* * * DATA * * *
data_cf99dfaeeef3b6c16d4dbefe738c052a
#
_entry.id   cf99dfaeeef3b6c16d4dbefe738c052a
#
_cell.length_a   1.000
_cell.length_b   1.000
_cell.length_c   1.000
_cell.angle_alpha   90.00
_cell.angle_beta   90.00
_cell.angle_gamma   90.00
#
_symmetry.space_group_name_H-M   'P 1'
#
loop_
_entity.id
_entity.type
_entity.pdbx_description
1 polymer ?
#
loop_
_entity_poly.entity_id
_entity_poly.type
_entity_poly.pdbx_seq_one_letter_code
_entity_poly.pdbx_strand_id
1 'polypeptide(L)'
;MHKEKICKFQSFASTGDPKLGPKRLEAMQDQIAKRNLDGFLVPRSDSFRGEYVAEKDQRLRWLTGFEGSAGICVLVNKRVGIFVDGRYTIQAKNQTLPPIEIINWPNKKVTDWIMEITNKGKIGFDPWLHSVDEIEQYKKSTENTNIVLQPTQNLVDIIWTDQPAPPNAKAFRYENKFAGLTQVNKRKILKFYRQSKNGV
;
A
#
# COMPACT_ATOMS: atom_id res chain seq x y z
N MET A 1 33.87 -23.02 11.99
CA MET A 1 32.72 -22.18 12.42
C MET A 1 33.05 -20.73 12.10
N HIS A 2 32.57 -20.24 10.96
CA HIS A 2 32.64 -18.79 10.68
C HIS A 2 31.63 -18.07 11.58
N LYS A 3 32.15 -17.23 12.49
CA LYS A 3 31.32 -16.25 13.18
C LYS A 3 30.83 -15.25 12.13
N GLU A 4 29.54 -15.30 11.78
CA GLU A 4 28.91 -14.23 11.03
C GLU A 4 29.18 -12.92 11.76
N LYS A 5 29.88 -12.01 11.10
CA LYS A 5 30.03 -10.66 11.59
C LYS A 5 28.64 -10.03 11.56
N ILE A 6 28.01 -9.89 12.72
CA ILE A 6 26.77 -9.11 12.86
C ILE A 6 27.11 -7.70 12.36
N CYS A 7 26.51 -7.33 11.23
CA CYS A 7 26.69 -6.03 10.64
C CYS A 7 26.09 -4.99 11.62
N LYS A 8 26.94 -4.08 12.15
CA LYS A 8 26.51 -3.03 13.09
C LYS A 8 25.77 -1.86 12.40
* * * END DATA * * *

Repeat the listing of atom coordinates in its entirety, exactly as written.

data_cf99dfaeeef3b6c16d4dbefe738c052a
#
_entry.id   cf99dfaeeef3b6c16d4dbefe738c052a
#
_cell.length_a   1.000
_cell.length_b   1.000
_cell.length_c   1.000
_cell.angle_alpha   90.00
_cell.angle_beta   90.00
_cell.angle_gamma   90.00
#
_symmetry.space_group_name_H-M   'P 1'
#
loop_
_entity.id
_entity.type
_entity.pdbx_description
1 polymer ?
#
loop_
_entity_poly.entity_id
_entity_poly.type
_entity_poly.pdbx_seq_one_letter_code
_entity_poly.pdbx_strand_id
1 'polypeptide(L)'
;MHKEKICKFQSFASTGDPKLGPKRLEAMQDQIAKRNLDGFLVPRSDSFRGEYVAEKDQRLRWLTGFEGSAGICVLVNKRVGIFVDGRYTIQAKNQTLPPIEIINWPNKKVTDWIMEITNKGKIGFDPWLHSVDEIEQYKKSTENTNIVLQPTQNLVDIIWTDQPAPPNAKAFRYENKFAGLTQVNKRKILKFYRQSKNGV
;
A
#
# COMPACT_ATOMS: atom_id res chain seq x y z
N MET A 1 33.87 -23.02 11.99
CA MET A 1 32.72 -22.18 12.42
C MET A 1 33.05 -20.73 12.10
N HIS A 2 32.57 -20.24 10.96
CA HIS A 2 32.64 -18.79 10.68
C HIS A 2 31.63 -18.07 11.58
N LYS A 3 32.15 -17.23 12.49
CA LYS A 3 31.32 -16.25 13.18
C LYS A 3 30.83 -15.25 12.13
N GLU A 4 29.54 -15.30 11.78
CA GLU A 4 28.91 -14.23 11.03
C GLU A 4 29.18 -12.92 11.76
N LYS A 5 29.88 -12.01 11.10
CA LYS A 5 30.03 -10.66 11.59
C LYS A 5 28.64 -10.03 11.56
N ILE A 6 28.01 -9.89 12.72
CA ILE A 6 26.77 -9.11 12.86
C ILE A 6 27.11 -7.70 12.36
N CYS A 7 26.51 -7.33 11.23
CA CYS A 7 26.69 -6.03 10.64
C CYS A 7 26.09 -4.99 11.62
N LYS A 8 26.94 -4.08 12.15
CA LYS A 8 26.51 -3.03 13.09
C LYS A 8 25.77 -1.86 12.40